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OF THE

ENGLISH LANGUAGE;

COMPRISING

Representative Selections from the Best Juthors,

ALSO LISTS OF

CONTEMPORANEOUS WRITERS AND THEIR PRINCIPAL WORKS.

By E. HUNT, LL.D.,
HEAD MASTER GIRLS' HIGII AND NORMAL SCHOOL, BOSTON.

NEW YORK :
IVISON, BLAKEMAN, TAYLOR, & COMPANY,

138 & 140 GRAND STREET.
CHICAGO: 133 & 135 STATE STREET.

1872.

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In the Office of the Librarian of Congress, at Washington.

BOSTON: ELECTROTYPED AND PRINTED BY RAND, AVERY, & FRYE.

PREFACE.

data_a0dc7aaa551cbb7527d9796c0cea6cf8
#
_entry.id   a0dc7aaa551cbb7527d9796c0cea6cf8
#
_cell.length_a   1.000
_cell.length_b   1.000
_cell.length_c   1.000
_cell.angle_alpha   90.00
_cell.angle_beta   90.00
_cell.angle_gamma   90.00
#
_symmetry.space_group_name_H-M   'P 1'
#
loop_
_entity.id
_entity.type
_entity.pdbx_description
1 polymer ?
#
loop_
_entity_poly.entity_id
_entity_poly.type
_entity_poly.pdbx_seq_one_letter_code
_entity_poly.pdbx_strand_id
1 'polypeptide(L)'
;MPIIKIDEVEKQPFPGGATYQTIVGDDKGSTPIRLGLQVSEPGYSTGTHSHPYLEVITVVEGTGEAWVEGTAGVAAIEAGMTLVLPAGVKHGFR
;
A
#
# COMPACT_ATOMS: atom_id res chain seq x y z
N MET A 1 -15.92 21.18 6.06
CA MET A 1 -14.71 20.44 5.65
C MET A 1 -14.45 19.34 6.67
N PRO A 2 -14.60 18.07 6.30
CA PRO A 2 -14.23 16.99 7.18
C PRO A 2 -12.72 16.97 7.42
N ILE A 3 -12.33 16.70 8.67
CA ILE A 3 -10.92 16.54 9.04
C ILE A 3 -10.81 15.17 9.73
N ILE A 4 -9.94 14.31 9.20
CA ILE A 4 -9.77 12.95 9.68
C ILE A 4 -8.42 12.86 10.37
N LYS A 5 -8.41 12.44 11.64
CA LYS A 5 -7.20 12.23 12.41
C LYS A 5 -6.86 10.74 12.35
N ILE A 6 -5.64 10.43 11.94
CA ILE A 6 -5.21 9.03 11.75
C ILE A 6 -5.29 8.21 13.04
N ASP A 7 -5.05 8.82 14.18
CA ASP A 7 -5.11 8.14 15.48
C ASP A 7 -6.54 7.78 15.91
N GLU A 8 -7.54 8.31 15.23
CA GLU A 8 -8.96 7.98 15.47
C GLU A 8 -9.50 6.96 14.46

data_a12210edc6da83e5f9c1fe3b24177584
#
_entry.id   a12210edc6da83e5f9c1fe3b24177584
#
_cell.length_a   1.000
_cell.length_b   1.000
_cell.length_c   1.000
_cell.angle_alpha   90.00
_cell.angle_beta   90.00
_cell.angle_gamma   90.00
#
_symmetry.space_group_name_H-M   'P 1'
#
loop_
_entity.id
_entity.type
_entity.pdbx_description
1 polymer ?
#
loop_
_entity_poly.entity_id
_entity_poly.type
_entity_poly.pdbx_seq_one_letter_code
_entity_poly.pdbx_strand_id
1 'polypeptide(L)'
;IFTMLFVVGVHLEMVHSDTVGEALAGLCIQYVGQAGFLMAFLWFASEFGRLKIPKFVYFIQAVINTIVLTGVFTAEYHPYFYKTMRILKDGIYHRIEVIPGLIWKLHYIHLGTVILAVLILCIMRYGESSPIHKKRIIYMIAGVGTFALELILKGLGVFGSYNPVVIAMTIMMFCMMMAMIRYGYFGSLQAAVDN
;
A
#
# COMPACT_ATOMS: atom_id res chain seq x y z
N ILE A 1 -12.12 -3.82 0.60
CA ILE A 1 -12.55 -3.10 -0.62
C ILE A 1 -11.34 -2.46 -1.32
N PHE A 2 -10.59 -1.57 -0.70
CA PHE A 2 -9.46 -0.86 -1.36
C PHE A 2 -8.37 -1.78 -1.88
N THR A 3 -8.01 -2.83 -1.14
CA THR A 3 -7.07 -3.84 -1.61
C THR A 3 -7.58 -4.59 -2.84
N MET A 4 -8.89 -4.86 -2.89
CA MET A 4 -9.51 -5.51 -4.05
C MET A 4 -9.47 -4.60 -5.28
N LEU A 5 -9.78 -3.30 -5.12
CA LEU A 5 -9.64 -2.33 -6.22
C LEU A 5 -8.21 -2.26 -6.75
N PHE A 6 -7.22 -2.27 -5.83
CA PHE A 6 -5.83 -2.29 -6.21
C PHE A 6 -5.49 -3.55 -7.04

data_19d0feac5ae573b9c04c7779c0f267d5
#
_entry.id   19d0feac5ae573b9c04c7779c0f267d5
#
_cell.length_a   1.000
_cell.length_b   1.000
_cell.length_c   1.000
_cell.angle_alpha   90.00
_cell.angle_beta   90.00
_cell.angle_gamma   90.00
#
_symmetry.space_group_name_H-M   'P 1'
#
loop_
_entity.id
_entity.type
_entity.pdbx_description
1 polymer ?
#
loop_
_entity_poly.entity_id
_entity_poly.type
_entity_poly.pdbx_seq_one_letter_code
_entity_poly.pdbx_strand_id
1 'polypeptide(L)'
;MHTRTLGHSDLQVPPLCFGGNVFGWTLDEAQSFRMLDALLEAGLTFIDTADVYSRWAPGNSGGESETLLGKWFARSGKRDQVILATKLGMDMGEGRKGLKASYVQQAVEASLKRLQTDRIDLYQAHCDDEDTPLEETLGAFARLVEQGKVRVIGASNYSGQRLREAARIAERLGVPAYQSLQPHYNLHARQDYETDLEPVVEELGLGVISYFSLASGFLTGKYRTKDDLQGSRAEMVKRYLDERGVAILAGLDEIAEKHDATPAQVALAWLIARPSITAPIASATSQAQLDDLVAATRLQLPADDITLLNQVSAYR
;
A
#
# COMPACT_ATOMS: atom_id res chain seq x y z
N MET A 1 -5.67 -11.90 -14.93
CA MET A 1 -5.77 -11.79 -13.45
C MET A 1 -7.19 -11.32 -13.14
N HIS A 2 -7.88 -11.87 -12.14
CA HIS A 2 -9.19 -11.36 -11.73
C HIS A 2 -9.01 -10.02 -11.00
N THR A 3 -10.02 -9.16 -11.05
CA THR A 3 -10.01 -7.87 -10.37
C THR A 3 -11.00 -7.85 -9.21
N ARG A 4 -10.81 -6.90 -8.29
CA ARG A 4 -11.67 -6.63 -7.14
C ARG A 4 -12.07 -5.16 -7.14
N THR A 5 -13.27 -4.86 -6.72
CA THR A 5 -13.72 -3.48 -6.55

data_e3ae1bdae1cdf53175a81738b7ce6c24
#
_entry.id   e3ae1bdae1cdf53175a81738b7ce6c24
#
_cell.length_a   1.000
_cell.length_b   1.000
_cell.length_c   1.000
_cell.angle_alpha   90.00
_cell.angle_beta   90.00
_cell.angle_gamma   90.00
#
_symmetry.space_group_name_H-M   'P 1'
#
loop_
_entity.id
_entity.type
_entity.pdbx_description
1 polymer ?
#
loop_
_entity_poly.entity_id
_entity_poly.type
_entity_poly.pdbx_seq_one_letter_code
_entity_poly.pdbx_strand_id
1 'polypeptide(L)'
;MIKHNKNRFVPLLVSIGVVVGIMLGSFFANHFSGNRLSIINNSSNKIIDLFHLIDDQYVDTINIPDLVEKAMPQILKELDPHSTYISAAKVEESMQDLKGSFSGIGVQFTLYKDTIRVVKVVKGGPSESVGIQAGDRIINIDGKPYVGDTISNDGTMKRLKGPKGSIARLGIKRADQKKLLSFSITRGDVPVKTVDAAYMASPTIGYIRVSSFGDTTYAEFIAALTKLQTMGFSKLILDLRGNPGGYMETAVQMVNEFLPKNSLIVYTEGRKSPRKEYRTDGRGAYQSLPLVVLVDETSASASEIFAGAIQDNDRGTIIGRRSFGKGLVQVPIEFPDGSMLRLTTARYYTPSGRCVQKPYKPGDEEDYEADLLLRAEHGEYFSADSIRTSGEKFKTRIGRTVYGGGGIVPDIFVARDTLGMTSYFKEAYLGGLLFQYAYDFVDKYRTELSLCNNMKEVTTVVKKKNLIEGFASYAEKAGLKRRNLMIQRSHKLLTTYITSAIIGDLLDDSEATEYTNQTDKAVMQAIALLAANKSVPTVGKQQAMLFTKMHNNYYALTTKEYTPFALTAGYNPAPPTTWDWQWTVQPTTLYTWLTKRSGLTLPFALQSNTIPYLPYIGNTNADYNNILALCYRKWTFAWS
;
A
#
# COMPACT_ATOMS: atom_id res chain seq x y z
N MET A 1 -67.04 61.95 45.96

We believe no man should make a new text-book without sufficient excuse. The object of this book is to illustrate the power and growth of the English language by representative selections from some of the most successful authors, and to introduce the student to those whose contributions to its literature are worthy his attention. It is believed, that by carefully studying and thoroughly committing to memory these selections, and other gems of thought and expression by the same authors, or others named, and of easy access, the pupil will not only make acquisitions of lifelong value, but by the daily repetition and frequent imitation of thein in his own compositions, in the class-room, and out of it, he will also form habits of expressing his own thoughts with greater force and elegance. In no branch of modern education is economy of time more important than in the study of English literature. The heterogeneous character of the language; its wonderful flexibility ; its rapid assimilation of foreign elements; its almost perfect reproduction of what is excellent in other languages, ancient and modern; the activity of the English-speaking mind in finding out all kinds of knowledge, or in appropriating it when found out by others, — all conspire to make our literature a vast storehouse of the treasures of the past, and of the infinitely-diversified products of the present. To enable the student to enter this storehouse with pleasure, to distinguish the valuable from the worthless and indifferent, to economize his intellectual forces in the acquisition of knowledge, to refine his taste, to increase his love for all that is good, beautiful, and true, are the proper aims for school-discipline in the study of English literature. To attain them, it must not be forgotten that all study is exhaustive of mental energy; that the brain works best by habit, like any other organ; and, to develop a lealthy activity of the faculties of the mind, they must not be burdened with superfluous weights. Learning the names and biographies of many authors whose complex relations with society he can not yet appreciate; committing flippant, prejudiced, or partial criticisms of them and their works, of which he knows little or

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